The world-building in Embassytown is meticulous yet subtle, and it is a fascinating backdrop for a narrative in which an indecipherable language plays a central role in the dynamic between human colonists and the complicated beings on a distant planet. Complex, graceful, and perhaps perfect for any Arrival fans eager for next-level storytelling.
Check It Out Category: Staff Picks
I’m not a minimalist, but I’m slowly working towards it. I don’t want stuff to dominate my life. Do you have clothes in your closet that are three sizes smaller than what you currently wear? Are you holding onto items from your parents that you will never use? Do you have ten sets of sheets but only own two beds? Then The Joy of Less is the book for you! Too much stuff weighs us down, takes up our time, and clutters our homes and minds. Author Francine Jay encourages us to deal with clutter, get rid of excess, and live happily with less.
Joanne from Community Services suggests Good Eats Three, The Later Years by Alton Brown
Alton Brown has a very simple, but scientific, and methodical way of looking at food. In his book, Good Eats Three: The Later Years, Brown revisits the final 85 episodes of his culinary cult classic program, Good Eats. These shows highlight recipes, or “applications” that are simpler and feature common foods that people don’t ever think about making. It’s not fussy food, to say the least.
Each episode of Good Eats has a theme and tells the story about a certain food or culinary tradition. They can range from a certain cooking technique, like planking, or to the origin of a food like the Marshmallow.
Always the performer and informer, Brown’s gift is making the most mundane food interesting and he makes his audience think outside the pizza box. Episode 192: Celeryman deconstructs celery and even gives the reader an application for celery soda. Yum.
Although the show is over, this book can reignite your interest in cooking and the science behind it.
For more informative cookbooks and delicious recipes, try…
by Irma S. Rombauer and Marion Rombauer Becker
In 1931 Irma Rombauer took her life savings and self-published a book called The Joy of Cooking. Now in an updated 75th Anniversary edition, the voice of the original authors are restored to provide many quick and healthy recipes for the way we cook today.
by Julia Child
This collection that introduced America to Julia Child is for both seasoned cooks and beginners who love good food and long to reproduce at home the savory delights of the classic cuisine.
by Rick Bayless
This great introduction to Mexican cuisine is a launchpad to master before you head into further exploration, more complicated techniques, and harder-to-find ingredients. These recipes are not complex, but they are authentic.
by Marcella Hazan
This author introduces the idea of pairing pasta shape with sauces, encouraged using seasonal produce in Italian cooking, and started the craze for balsamic vinegar.
Ted’s twelve-year-old dachshund, Lily, has been a source of strength for him after his long-term relationship ended in bitterness and loneliness. Now Lily has a tumor shaped like an octopus growing on her head. Ted’s personal struggle caring for his dearest companion as the disease overtakes Lily is a self-realization experience which plays out in real life and in his vivid dreams. Lily and the Octopus by Steven Rowley is serious and funny, emotional and insightful, and authentic in its depiction of the human experience.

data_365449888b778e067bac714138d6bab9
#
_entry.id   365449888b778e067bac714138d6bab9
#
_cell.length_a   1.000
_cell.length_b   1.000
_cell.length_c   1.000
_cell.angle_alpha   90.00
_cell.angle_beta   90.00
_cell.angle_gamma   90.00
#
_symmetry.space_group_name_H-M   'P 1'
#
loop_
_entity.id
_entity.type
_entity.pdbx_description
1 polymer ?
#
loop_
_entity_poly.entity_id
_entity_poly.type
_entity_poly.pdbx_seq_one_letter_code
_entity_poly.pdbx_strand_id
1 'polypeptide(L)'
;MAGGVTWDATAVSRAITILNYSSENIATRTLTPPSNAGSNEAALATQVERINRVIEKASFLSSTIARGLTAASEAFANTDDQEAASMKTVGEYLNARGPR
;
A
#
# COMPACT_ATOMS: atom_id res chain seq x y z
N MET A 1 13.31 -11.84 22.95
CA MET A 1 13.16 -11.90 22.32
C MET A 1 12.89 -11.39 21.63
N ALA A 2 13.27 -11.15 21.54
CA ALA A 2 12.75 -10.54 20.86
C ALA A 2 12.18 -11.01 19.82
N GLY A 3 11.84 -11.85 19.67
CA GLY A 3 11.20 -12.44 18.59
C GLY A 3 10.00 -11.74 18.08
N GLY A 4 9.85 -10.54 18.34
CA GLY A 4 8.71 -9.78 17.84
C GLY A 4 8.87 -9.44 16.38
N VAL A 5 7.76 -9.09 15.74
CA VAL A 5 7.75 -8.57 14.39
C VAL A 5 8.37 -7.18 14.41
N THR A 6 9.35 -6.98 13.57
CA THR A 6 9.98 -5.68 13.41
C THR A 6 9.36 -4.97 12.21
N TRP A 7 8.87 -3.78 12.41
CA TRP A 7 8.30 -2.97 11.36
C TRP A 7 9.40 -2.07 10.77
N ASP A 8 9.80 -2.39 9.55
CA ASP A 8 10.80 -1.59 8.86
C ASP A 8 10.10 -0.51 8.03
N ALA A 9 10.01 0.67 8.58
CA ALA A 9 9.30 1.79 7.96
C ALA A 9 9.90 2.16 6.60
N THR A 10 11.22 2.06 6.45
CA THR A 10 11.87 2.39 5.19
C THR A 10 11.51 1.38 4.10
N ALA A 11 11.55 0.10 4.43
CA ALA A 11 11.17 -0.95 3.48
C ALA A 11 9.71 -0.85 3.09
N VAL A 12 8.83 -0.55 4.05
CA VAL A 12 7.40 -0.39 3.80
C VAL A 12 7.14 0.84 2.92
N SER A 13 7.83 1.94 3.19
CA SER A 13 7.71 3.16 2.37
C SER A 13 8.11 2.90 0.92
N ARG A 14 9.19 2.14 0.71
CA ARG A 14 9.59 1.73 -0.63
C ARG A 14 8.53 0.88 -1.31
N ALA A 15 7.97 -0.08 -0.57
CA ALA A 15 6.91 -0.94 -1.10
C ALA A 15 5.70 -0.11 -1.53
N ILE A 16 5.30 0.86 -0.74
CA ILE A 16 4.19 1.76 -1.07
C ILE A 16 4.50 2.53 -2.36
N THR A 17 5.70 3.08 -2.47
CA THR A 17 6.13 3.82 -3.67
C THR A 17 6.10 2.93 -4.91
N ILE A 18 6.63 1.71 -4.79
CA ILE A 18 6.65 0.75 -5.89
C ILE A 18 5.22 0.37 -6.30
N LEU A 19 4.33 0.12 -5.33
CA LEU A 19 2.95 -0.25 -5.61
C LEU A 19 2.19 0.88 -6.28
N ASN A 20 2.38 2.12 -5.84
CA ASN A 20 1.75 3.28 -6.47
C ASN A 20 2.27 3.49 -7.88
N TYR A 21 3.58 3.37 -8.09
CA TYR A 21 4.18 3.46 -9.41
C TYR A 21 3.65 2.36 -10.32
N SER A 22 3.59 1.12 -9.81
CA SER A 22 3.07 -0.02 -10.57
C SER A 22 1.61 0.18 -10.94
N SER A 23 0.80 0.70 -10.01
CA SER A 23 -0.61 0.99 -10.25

On Southeastern, singer/songwriter Jason Isbell has crafted soulful, catchy songs with lyrics of dust-coated poetry about finding warmth in love when the world offers none, “Cover Me Up”, watching a friend die, “Elephant”, and a rollicking barn-burner about barely surviving an addiction,“Super 8”. It’s an album that proves the famous quote about how a great country song is only “three chords and the truth.”
Delicious by Ruth Reichl is a book I liked more as I got into it. I loved the old mansion in New York, the cooking, the restaurant culture, and the WW2 era backstory with James Beard. The romantic side story added a nice flavor to the story too.
Dan from Building Services suggests A Tale of Two Cities by Charles Dickens
Charles Dickens’ A Tale of Two Cities combines a colorful mixture of history, adventure, and romance set to the backdrop of the French Revolution. The story revolves around 3 characters: Lucie, a British girl of French descent, her lover Charles, a French nobleman seeking asylum from the bloody revolution, and their friend Sydney, a banker who harbors a secret love for Lucie.
Dickens summons up multiple emotions in the reader as Charles is forcefully extradited back to France in order to stand trial for his family’s crimes. This novel is sure to inspire wonder and horror as the author masterfully depicts this tale of love amidst one of the most unsettling times in French history.
The successful HGTV show, Fixer Upper, stars the upbeat couple, Chip and Joanna Gaines. The Magnolia Story is about their interesting lives and a lot of ups and downs with running their decorating, retail and real estate businesses. In their own words, they have learned that with change comes opportunities and contentment in the journey. Hope you enjoy.
H is for Hawk by Helen Macdonald is a deeply personal memoir about grief, falconry, and T. H. White. A unique combination for sure, but Macdonald masterfully blends these threads into an engrossing work of art. I highly recommend listening to the audiobook narrated by the author herself for a particularly mesmerizing experience.
Audio is also available on Hoopla.